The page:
How to Forgive Yourself, and Why
We all beat ourselves up over mistakes from time to time—but never forgiving yourself can be brutal to your mental health. Learn more about the art of self-forgiveness, why it's so difficult, and what the experts recommend.
Why making mistakes feels so bad
Whether you blow past your monthly budget or break a friend’s trust, everybody makes mistakes. And what happens next is just as universal: Once we realize we’ve hurt ourselves or someone else, we usually experience negative emotions like shame and guilt.
Researchers believe evolution hardwired these feelings into the human condition. That’s because for our early ancestors, even small mistakes could mean big trouble, such as an unsuccessful hunt, failed protection from the weather or predators, or a life-threatening injury.
In these cases, shame and guilt worked as adaptive responses. The emotions helped us learn from mistakes to increase our collective odds at survival.
But research published in the Proceedings of the National Academy of Sciences suggests guilt and shame didn’t just help us build better structures and detect threats faster. These feelings worked to shape our individual sense of self-worth.
The paper explains how our ancestors deeply counted on one another for survival—and so if an error let down members of the community, it could deem the offender unworthy of help, support, and access to resources.
It’s a theory behind why—many millennia later, when the stakes are generally lower—we still tend to beat ourselves up over even the smallest error (and why bigger missteps can be particularly tough to overcome.)
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What is self-forgiveness?
There’s another field of research dedicated to how we handle these feelings of guilt and shame in the aftermath of a mistake. Daryl Van Tongeren, PhD, is an associate professor of psychology at Hope College in Holland, Michigan, who has co-authored several studies looking at this process.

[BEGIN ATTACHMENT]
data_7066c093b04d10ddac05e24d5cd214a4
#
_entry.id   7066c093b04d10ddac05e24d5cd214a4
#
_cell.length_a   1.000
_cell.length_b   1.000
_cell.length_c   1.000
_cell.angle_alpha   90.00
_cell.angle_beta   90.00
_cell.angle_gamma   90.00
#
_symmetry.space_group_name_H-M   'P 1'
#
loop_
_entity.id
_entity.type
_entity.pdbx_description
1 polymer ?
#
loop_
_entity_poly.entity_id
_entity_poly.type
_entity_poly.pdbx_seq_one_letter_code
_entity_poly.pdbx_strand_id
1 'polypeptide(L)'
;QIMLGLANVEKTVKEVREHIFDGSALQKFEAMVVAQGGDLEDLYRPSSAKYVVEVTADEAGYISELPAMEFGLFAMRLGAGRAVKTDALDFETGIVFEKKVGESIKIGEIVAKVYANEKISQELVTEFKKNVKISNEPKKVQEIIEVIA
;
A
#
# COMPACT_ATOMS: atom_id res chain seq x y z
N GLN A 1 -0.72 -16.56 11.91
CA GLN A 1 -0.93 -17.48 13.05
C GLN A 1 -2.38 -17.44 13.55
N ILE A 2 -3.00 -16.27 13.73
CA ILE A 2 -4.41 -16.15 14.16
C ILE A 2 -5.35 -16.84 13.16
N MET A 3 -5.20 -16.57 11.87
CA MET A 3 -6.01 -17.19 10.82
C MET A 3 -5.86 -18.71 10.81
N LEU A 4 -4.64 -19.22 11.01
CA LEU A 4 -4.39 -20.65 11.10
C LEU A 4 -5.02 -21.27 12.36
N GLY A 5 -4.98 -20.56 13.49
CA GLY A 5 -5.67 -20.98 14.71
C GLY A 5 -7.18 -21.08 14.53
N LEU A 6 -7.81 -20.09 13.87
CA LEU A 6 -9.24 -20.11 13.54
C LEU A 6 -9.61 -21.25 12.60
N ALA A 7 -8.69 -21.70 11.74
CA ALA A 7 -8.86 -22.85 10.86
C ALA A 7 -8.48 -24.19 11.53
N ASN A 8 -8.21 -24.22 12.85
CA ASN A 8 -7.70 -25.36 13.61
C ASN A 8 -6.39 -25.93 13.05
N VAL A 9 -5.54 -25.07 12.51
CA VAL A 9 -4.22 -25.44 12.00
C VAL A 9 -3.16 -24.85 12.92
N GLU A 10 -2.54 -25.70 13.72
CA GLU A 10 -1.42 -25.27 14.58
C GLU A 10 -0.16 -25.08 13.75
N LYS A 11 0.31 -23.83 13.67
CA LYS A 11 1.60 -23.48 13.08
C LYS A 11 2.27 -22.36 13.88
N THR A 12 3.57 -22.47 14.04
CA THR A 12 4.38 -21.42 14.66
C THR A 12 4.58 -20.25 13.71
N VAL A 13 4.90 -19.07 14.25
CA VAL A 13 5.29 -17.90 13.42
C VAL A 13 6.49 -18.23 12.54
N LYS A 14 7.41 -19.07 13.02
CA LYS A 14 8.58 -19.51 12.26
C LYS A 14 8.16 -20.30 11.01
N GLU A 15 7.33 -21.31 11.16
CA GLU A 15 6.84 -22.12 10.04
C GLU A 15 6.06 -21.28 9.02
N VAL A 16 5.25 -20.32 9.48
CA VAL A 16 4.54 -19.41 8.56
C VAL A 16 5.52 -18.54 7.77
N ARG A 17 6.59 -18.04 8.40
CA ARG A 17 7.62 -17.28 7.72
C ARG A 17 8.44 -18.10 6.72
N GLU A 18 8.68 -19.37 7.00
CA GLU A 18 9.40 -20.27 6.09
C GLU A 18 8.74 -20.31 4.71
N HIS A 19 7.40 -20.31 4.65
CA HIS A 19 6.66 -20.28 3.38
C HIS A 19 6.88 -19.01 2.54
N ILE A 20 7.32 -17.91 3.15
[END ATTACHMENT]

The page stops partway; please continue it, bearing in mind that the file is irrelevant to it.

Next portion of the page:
“We were curious about a paradox in self-forgiveness,” he explains.
On the one hand, some people think that by forgiving yourself for a mistake, you’re giving yourself a license to transgress again.
“On the other hand, people view self-forgiveness as being important for mental health,” he says. “Because if you don’t forgive yourself, you get mired in guilt and shame—and that’s not going to lead to any productive change.”
That’s why the experts say self-forgiveness isn’t just a one-and-done action. It’s a process through which we start to replace feelings of guilt and shame—which can quickly create a toxic cycle—with self-compassion, awareness of our wrongdoing, and a desire to change.
“It’s not letting yourself off the hook,” Dr. Van Tongeren explains. “True self-forgiveness, remorse, repentance—it all requires us to engage in some type of effort to make a meaningful change.”
Does self-forgiveness look the same for all mistakes?